Growing up in Vermont in the 70's/80's you were exposed to a lot of tie dye and taped Dead shows; which can backfire... but the more stripped down Workingman's Dead was a keeper from the first listen. The fourth studio album by the Grateful Dead was released in 1970 and featured no space jams, noodling nor drum solos. It was songs of pit men and train drivers and almost rootsy tunes. Oh, and great freekin Mouse and Kelley cover. Rhino Records reissued WMD in 2003 w a bunch of bonus tracks.
Original LP tracks:
Uncle John's Band
High Time (not my fave)
New Speedway Boogie
Laurence Upton describes it well: "Any ill-informed Dead Head who bought this upon its release in June 1970, expecting more of the acid-drenched blues and psychedelia of such recent predecessors as Anthem Of The Sun and Aoxomoxoa, must have had a considerable shock when they dropped the needle into the groove, and track one, Uncle John's Band, began to play.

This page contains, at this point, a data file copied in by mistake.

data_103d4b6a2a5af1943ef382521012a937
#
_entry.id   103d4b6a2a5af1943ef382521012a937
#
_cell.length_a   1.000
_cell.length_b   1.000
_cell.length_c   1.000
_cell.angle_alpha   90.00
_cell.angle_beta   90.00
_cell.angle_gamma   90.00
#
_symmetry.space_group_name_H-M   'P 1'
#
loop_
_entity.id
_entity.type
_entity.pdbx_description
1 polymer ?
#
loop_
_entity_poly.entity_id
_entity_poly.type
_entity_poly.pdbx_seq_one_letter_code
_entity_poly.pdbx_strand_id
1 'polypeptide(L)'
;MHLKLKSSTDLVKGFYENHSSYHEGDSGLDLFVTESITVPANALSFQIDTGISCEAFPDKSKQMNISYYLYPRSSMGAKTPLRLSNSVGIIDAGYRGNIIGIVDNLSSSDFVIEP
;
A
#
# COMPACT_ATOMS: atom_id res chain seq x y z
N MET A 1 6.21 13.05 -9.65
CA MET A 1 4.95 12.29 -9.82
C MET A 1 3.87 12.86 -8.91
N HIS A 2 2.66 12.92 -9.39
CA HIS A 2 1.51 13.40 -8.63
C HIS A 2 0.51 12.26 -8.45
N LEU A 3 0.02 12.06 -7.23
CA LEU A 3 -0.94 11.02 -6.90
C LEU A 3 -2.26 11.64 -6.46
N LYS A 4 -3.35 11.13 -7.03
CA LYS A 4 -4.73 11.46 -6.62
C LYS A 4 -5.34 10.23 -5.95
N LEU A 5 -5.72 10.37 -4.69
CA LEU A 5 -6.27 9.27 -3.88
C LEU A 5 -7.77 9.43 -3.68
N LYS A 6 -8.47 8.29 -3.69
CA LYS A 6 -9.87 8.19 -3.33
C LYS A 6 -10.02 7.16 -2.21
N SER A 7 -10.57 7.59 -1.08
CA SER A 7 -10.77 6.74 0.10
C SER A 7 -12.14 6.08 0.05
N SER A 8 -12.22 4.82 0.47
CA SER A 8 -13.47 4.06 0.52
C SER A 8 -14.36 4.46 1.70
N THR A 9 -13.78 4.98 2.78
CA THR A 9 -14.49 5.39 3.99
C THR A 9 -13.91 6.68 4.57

The Dead had gone back to their roots, the music they grew up with, and their lyricist, Robert Hunter, had risen to the challenge with songs about miners and engineers that belonged within a rich musical tradition, largely forgotten, that was being re-invented by artists like the Band and Ry Cooder.
When they entered the studios behind the Fillmore for two weeks in February 1970 they had been coached in harmony by Crosby, Stills and Nash, knew all the songs they were to record and even the order they were to appear on the album, and were completely focused on their mission."